them. They need to learn to have a good work ethic and do their best
in any task that is given to them. If the quality of their work is
poor, their boss can find someone who is willing to do a better job.
If the quality of their work is outstanding, their boss will reward
them with more finances and responsibility. A good way to teach this
concept is by making their allowance dependent on the quality of
work they do in their chores. When they ask, "why did I get more
cash than last week?" you can tell them it's because you mowed the
lawn without being asked or did a much better job doing the dishes.
See details on our Teaching
Kids about Money Ebook
for more lessons on banking, checking
accounts and credit cards as well as more money
designed to teach kids basic concepts and using cash
in everyday life.
4. Money Lessons- Taking a risk can lead to receiving a
This is an excellent concept for older kids but also one that is
more difficult to teach. A good example of this concept comes from
my experience as a boy scout trying to earn money for scout camp. It
was determined that the way the troop would earn money would be by
selling pens with a clock in them, of which each scout got a
A friend of mine and I, not wanting to compete with the other scouts
for the same customers, decided to rent a power rake and offer a
lawn de-thatching service instead. In less than two weeks we were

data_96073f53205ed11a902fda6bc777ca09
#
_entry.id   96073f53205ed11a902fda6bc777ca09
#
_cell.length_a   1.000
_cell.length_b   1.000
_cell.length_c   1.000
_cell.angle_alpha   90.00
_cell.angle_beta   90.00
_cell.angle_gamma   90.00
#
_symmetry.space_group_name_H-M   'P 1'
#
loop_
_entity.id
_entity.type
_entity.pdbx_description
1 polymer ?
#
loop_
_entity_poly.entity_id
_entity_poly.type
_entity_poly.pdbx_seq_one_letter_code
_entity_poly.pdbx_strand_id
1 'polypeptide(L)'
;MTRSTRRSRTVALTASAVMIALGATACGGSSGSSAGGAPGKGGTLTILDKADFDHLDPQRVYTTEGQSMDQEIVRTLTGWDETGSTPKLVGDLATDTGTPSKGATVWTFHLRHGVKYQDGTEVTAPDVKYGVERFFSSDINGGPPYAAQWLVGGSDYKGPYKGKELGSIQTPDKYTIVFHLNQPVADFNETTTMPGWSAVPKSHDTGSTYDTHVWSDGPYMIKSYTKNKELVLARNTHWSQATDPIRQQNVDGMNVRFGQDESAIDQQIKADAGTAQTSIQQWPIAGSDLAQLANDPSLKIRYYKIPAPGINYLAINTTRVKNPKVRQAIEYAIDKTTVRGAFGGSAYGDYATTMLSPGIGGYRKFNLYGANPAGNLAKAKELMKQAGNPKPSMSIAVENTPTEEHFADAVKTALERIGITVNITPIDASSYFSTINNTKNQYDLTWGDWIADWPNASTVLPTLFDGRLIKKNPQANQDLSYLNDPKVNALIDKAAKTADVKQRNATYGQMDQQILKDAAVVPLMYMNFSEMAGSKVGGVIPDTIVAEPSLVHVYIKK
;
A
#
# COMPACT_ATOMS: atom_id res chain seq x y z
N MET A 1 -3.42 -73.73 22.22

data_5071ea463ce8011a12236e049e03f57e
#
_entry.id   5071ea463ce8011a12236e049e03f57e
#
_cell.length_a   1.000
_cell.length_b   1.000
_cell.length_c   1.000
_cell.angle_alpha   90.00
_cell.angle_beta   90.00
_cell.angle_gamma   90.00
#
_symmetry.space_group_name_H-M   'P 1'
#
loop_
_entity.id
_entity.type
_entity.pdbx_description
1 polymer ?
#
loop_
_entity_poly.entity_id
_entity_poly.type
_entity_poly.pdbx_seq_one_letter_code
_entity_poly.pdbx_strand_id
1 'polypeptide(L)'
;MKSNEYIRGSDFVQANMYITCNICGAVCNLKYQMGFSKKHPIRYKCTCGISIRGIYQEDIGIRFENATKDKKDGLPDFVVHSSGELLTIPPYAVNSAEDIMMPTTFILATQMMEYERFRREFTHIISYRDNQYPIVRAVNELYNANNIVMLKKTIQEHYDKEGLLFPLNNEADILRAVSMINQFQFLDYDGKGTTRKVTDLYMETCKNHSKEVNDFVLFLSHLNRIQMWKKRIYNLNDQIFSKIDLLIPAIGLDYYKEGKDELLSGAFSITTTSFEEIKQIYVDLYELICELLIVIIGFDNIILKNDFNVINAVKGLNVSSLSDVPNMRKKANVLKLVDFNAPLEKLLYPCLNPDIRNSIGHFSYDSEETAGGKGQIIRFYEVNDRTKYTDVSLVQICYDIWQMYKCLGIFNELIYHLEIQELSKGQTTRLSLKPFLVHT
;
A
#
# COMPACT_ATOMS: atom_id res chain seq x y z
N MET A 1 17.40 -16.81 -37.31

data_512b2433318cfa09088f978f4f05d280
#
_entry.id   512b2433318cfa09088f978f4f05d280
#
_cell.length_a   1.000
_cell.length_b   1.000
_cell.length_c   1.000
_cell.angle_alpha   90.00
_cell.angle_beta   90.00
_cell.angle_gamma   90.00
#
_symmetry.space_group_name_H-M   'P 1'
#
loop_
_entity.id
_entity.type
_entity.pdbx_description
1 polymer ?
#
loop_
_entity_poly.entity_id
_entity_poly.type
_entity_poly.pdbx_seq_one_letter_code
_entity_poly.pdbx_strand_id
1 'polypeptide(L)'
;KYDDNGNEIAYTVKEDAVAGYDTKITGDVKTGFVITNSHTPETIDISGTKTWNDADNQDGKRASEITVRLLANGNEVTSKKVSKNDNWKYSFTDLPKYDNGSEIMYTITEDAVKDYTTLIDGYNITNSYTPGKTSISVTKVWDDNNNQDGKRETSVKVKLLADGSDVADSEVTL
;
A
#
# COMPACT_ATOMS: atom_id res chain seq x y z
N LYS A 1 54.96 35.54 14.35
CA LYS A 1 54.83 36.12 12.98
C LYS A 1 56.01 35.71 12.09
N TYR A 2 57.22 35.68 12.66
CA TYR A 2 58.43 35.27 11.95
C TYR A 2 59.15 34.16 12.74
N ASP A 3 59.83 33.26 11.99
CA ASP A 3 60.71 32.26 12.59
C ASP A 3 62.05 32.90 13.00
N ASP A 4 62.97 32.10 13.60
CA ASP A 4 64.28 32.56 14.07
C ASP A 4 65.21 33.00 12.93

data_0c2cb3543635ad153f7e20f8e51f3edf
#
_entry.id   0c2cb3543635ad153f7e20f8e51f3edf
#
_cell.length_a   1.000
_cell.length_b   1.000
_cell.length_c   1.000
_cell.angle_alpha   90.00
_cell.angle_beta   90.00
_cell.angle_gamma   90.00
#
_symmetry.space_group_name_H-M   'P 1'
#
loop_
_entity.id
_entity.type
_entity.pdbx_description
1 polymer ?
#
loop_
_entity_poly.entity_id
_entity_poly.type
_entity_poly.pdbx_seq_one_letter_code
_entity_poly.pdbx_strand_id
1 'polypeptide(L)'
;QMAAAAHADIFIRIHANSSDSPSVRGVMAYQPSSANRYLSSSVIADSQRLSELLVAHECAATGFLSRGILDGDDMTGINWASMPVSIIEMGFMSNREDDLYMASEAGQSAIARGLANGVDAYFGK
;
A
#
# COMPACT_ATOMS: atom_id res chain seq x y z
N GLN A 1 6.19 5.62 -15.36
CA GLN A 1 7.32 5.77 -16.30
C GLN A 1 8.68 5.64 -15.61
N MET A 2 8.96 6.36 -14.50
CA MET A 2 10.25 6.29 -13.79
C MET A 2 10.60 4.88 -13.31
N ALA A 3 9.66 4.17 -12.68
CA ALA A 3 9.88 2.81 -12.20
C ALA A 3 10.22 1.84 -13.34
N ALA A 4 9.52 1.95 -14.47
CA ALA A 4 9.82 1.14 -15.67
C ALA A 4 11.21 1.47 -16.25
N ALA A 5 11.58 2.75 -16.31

the only scouts to have earned enough cash for camp and much more.
The risk we took was the money to rent the power rake and gasoline
to haul the thatch to the dump. The risk lead to the reward of
greater earning potential than those selling pens.
5. Money Lessons- Decisions have consequences
While this is last in the list it is by no means of any less
importance. In fact, it may well be the most important because it
applies to all areas of life, not just cash. Very little in life is
free which means there are tradeoffs that have to be made. Studying
hard in school comes at the expense of spending time with friends.
Working hard for that next promotion comes at the expense of
personal time or taking time off work for vacation.
Accepting a promotion might mean you no longer get to do a job you
enjoy or have less time to spend with family. We need enough
finances to make sure our basic needs are met, but how much beyond
that is a decision we all have to make. These decisions reflect a
person's goals and priorities.
Dollars won't solve all a person's problems, but pursuing it at the
expense of other important areas of life has its own consequences.
On the other hand, struggling to meet our basic needs is also not
desirable. Kids need to know the importance of getting a good
education and developing skills that will give them the earning
potential to achieve their life goals. The decision of whether to do
that or not is theirs.
Money lessons for kids don’t need to be a "black and white" kind of
instruction. Rather, offer advice to kids then let them make
decisions which show them that there should be a balance between
saving and spending. Once they have saved enough to purchase
something they really want, it will instill in them a sense of
accomplishment; a memory that will hopefully inspire them later in
life when saving means the difference between financial security and